Hybrid management: how managers need to adapt?
By Cegos Team the 3 February 2022
By imposing the work-from-home model as the new organisational norm, the pandemic propelled hybrid management to centre stage of our concerns. In the post-Covid world, managers will have to reinvent their attitude and practices, shake their habits up and establish new rituals. So, ready for a change?
Hybrid management: the new normal
The Covid-19 crisis prompted the emergence of a new concept: hybrid management, which simply means managing both employees working from home and those working on site. Once put into practice, hybrid management triggered a flurry of questions in the workplace. “Whether you see it as a managerial, organisational or even legal problem, hybrid working is a new normal“, points out Christophe Perilhou, head of the Cegos Group’s Learning & Solutions unit.
Given that the trend is here to stay, we should be seeing it as new opportunities:
- An opportunity to shed the “command and control” mentality, which the new reality of work has rendered inoperative;
- An opportunity to reinvent practices and mould more agile teams;
- An opportunity to speed up the company’s transformation and turn it into a competitive edge.
“More importantly, organisational hybridisation is no longer an option. According to a Mazars study, 73% of Gen Zers want to be able to organise their working hours as they like. Failing to take this expectation into consideration would be to miss out on a major talent pool,” says Christophe Perilhou.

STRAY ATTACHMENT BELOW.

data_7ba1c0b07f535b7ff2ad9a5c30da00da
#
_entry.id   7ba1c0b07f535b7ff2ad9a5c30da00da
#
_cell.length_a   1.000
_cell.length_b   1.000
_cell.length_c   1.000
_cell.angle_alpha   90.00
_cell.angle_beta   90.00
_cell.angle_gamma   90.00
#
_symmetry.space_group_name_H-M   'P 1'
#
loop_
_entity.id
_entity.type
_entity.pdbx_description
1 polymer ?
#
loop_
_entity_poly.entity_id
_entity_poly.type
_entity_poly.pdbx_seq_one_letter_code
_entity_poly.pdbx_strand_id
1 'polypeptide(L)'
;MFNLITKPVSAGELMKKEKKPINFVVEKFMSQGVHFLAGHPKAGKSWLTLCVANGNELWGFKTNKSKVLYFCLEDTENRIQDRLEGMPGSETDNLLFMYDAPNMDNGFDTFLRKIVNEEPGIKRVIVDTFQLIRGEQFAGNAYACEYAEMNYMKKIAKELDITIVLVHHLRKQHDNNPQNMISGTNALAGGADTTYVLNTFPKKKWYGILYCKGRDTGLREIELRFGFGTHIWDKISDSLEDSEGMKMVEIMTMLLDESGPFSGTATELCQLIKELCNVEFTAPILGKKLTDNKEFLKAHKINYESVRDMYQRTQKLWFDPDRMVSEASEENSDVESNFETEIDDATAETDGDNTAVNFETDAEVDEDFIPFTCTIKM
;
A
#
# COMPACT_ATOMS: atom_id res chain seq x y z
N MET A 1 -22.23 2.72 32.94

Hybrid management: how to get organised?
“The health crisis has shown us that it is possible to work remotely. The majority of companies, including those initially most reticent, have taken the idea on-board. What’s more, the teleworking agreements signed have sped up our organisations’ hybridisation,” notes Christophe Perilhou.
However, now that work groups have been dispatched to the four corners of France, “working together” is something of a vague notion. During the months of lockdown, companies realised that their compartmentalised mode of operation had reached its limits. Now, everything has to be reinvented. For Christophe Perilhou, this “blank page” should be written collectively.
“First of all, by asking themselves the right questions,” he says. When is it necessary to work on site? What times need to be set in stone? What rituals do we need? Which tasks are suitable for being performed from home and which are not? What skills do we need to acquire?
These are some of the questions that have to be put on the table in order to address the organisational challenge. “There are no one-size-fits-all answers to these questions. The best idea is just to try different organisational models and tweak them as and where necessary.” This way, the company will have a chance to remodel its mindset”, explains Christophe Perilhou.
Hybrid management is shaking up team leadership
The 2008 subprime crisis had already challenged the “command and control” model. Will the Covid-19 crisis oust it once and for all in exchange for horizontal, trust-based models? What we know for sure is that hybrid management has an impact on the way companies gauge the value of work. As a result, managers’ whole system of steering needs to be reinvented. “With the growing prevalence of working from home, it is no longer possible to judge a team member’s contributions on their hours of presence. “Management by objectives makes sense, provided the objectives are not limited to those discussed during the annual performance appraisal,” stresses Christophe Perilhou.